Figure 1Model for Wnt signaling participation in selection of intestinal stem cell. The proliferative compartment of the developing intestine is a linear sheet of cells called the intervillus region. Cells in the mesenchyme (dark red) are thought to secrete the Wnt morphogen. During development the intervillus region invaginates to form mature crypts of Lieberkühn. During this process two events occur. First, a physical alteration in the relationship between the epithelium and the underlying mesenchyme, and second, the selection of a single stem cell to populate the crypt. The change in physical conformation changes the relationship of the Wnt secreting cells in the mesenchyme (dark red). Some cells will see high levels of Wnt signaling and undergo apoptosis (dark red arrow). Some cells will see low levels of Wnt signaling and differentiate (light pink arrows). The cell strata that see the optimal amount of Wnt signaling (medium pink arrow) becomes selected and anchored within the stem cell niche.
      Wnt signaling has also been implicated as an important regulator of stem cells in other organ systems. Most recently it been implicated in the ability to expand hematopoietic stem cells in vitro (
      • Reya T.
      • Duncan A.W.
      • Ailles L.
      • et al.
      A role for Wnt signalling in self-renewal of haematopoietic stem cells.
      ;
      • Willert K.
      • Brown J.D.
      • Danenberg E.
      • et al.
      Wnt proteins are lipid-modified and can act as stem cell growth factors.
      ), and to respond to Wnt signaling in the nascent environment (reviewed in
      • Eaves C.J.
      Manipulating hematopoietic stem cell amplification with Wnt.
      ).
      • Reya T.
      • Duncan A.W.
      • Ailles L.
      • et al.
      A role for Wnt signalling in self-renewal of haematopoietic stem cells.
      recently illustrated that overexpression of a stable β-catenin mutant expanded the pool of hematopoietic stem cells in vitro and prolonged their ability to self-renew. Furthermore, addition of purified Wnt3A to cultures recapitulated the proliferative response (
      • Willert K.
      • Brown J.D.
      • Danenberg E.
      • et al.
      Wnt proteins are lipid-modified and can act as stem cell growth factors.
      ). The proliferative response was inhibited by expression of Axin, a known inhibitor of Wnt signaling. In other organ systems, Wnt signaling is critical for progenitor maintenance.
      • Zechner D.
      • Fujita Y.
      • Hulsken J.
      • et al.
      Beta-catenin signals regulate cell growth and the balance between progenitor cell expansion and differentiation in the nervous system.
      illustrated that expression of β-catenin can control the size of the neural progenitor pool and influences the decision of this pool to proliferate or differentiate. These data clearly define a role for Wnt signaling in stem cell maintenance and proliferation; however, the challenge will now be to determine how the stem cell remains anchored in its niche despite the influence of Wnt signaling and how it escapes this signal to become a member of the transient amplifying population and proceeds to differentiate. Dynamic interaction between signaling pathways provides a likely scenario for regulating the stem cell's decision to enter the differentiation cascade.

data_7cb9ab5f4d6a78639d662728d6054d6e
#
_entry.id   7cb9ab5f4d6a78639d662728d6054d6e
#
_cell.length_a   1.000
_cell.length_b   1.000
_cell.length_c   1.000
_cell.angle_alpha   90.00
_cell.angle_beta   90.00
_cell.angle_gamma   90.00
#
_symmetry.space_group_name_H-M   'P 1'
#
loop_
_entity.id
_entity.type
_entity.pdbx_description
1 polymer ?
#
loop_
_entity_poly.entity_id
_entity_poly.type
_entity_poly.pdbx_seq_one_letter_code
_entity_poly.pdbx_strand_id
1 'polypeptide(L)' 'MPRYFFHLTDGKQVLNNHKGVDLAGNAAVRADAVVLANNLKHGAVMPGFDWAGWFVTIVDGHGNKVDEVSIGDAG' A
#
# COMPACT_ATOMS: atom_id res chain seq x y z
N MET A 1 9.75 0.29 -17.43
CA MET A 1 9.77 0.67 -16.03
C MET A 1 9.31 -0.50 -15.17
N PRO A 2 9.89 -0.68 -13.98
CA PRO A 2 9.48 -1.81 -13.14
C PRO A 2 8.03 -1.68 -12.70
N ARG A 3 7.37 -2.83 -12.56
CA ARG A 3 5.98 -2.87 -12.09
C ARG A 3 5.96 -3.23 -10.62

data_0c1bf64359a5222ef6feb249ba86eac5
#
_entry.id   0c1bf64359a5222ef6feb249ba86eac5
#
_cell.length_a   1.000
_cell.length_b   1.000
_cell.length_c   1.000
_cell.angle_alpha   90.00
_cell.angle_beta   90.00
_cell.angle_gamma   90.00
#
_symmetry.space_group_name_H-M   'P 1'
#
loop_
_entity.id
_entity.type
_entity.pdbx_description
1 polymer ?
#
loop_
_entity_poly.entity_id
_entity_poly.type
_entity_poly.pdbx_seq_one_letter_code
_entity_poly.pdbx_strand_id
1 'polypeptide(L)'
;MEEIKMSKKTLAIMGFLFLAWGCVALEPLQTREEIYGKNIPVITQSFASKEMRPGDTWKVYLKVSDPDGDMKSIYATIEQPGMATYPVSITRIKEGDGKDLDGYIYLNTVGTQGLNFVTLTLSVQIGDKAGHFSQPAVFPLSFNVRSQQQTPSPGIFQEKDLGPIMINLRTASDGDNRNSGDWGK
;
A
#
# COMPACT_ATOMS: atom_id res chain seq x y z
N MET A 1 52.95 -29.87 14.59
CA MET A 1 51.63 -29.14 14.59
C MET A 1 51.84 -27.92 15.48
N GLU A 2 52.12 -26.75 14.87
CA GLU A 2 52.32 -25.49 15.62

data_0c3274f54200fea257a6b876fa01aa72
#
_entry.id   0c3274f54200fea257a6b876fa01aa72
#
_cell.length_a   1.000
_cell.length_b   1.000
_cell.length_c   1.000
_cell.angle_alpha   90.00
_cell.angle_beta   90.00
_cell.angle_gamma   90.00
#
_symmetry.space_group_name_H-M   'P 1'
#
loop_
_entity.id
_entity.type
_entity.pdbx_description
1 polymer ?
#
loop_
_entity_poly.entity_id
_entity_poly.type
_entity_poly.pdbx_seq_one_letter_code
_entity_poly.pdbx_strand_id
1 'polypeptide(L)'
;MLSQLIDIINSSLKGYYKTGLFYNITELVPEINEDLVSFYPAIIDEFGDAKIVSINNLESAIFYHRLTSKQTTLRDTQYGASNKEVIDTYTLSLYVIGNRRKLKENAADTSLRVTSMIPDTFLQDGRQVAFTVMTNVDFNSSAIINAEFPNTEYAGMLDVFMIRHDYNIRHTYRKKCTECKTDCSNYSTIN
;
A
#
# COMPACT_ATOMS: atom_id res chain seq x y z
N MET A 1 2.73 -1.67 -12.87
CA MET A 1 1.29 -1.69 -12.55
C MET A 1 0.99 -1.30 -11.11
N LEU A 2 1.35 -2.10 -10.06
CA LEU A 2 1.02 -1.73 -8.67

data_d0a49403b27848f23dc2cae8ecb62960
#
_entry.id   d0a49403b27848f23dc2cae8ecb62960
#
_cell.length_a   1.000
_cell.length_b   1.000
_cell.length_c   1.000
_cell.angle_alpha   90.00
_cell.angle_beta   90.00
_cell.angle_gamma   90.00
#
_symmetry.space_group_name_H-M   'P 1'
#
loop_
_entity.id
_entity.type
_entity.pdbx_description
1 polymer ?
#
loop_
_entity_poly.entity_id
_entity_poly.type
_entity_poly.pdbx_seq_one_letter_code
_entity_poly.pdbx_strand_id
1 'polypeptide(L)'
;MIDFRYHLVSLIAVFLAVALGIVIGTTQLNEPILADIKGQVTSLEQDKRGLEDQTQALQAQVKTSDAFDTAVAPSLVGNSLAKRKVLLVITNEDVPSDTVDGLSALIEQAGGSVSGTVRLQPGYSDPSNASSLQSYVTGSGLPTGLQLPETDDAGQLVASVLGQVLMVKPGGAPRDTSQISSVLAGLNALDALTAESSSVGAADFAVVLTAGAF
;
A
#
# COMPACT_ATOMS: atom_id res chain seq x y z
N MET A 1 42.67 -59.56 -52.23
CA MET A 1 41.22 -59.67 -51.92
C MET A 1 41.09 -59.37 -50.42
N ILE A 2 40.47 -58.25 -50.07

The Notch signaling pathway

      The Notch signaling pathway has been shown to be stimulated by the Wnt signaling pathway (
      • Varnum-Finney B.
      • Xu L.
      • Brashem-Stein C.
      • et al.
      Pluripotent, cytokine-dependent, hematopoietic stem cells are immortalized by constitutive Notch1 signaling.
      ). It is unclear what influences a progenitor cell to leave the stem cell niche and adopt a specific fate. Recently the Notch signaling pathway has been shown to play a major role in this decision in the intestine (
      • Yang Q.
      • Bermingham N.A.
      • Finegold M.J.
      • Zoghbi H.Y.
      Requirement of Math1 for secretory cell lineage commitment in the mouse intestine.
      ). Math-1, a Notch signaling component, is a basic helix–loop–helix transcription factor that has been implicated in cell fate determination in the drosophila nervous system (
      • Ben-Arie N.
      • Hassan B.A.
      • Bermingham N.A.
      • et al.
      Functional conservation of atonal and Math1 in the CNS and PNS.
      ;
      • Bermingham N.A.
      • Hassan B.A.
      • Wang V.Y.
      • et al.
      Proprioceptor pathway development is dependent on Math1.
      ). This observation, along with the observation that Math-1 is expressed within the intestinal epithelium, led
      • Yang Q.
      • Bermingham N.A.
      • Finegold M.J.
      • Zoghbi H.Y.
      Requirement of Math1 for secretory cell lineage commitment in the mouse intestine.